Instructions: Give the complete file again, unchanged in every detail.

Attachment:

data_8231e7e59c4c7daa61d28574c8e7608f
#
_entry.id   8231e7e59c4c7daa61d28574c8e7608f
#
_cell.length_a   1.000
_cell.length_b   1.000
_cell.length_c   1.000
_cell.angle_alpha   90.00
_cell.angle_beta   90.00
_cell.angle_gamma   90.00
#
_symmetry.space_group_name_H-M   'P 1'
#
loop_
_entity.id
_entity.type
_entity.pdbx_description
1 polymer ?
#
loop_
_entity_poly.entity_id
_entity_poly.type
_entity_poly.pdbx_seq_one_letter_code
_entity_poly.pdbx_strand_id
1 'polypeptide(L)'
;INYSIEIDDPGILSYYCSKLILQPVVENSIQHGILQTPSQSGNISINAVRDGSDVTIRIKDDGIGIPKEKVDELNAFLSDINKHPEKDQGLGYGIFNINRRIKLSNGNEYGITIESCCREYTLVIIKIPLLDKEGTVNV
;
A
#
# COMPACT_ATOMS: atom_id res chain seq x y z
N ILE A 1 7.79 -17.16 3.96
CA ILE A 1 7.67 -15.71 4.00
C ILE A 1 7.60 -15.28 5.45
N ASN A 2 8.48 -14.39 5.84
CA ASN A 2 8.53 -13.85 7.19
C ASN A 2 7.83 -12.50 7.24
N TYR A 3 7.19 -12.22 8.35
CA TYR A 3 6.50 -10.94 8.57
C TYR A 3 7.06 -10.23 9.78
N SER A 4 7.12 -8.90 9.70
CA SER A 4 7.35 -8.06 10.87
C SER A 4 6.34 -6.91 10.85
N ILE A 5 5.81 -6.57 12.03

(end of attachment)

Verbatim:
data_8231e7e59c4c7daa61d28574c8e7608f
#
_entry.id   8231e7e59c4c7daa61d28574c8e7608f
#
_cell.length_a   1.000
_cell.length_b   1.000
_cell.length_c   1.000
_cell.angle_alpha   90.00
_cell.angle_beta   90.00
_cell.angle_gamma   90.00
#
_symmetry.space_group_name_H-M   'P 1'
#
loop_
_entity.id
_entity.type
_entity.pdbx_description
1 polymer ?
#
loop_
_entity_poly.entity_id
_entity_poly.type
_entity_poly.pdbx_seq_one_letter_code
_entity_poly.pdbx_strand_id
1 'polypeptide(L)'
;INYSIEIDDPGILSYYCSKLILQPVVENSIQHGILQTPSQSGNISINAVRDGSDVTIRIKDDGIGIPKEKVDELNAFLSDINKHPEKDQGLGYGIFNINRRIKLSNGNEYGITIESCCREYTLVIIKIPLLDKEGTVNV
;
A
#
# COMPACT_ATOMS: atom_id res chain seq x y z
N ILE A 1 7.79 -17.16 3.96
CA ILE A 1 7.67 -15.71 4.00
C ILE A 1 7.60 -15.28 5.45
N ASN A 2 8.48 -14.39 5.84
CA ASN A 2 8.53 -13.85 7.19
C ASN A 2 7.83 -12.50 7.24
N TYR A 3 7.19 -12.22 8.35
CA TYR A 3 6.50 -10.94 8.57
C TYR A 3 7.06 -10.23 9.78
N SER A 4 7.12 -8.90 9.70
CA SER A 4 7.35 -8.06 10.87
C SER A 4 6.34 -6.91 10.85
N ILE A 5 5.81 -6.57 12.03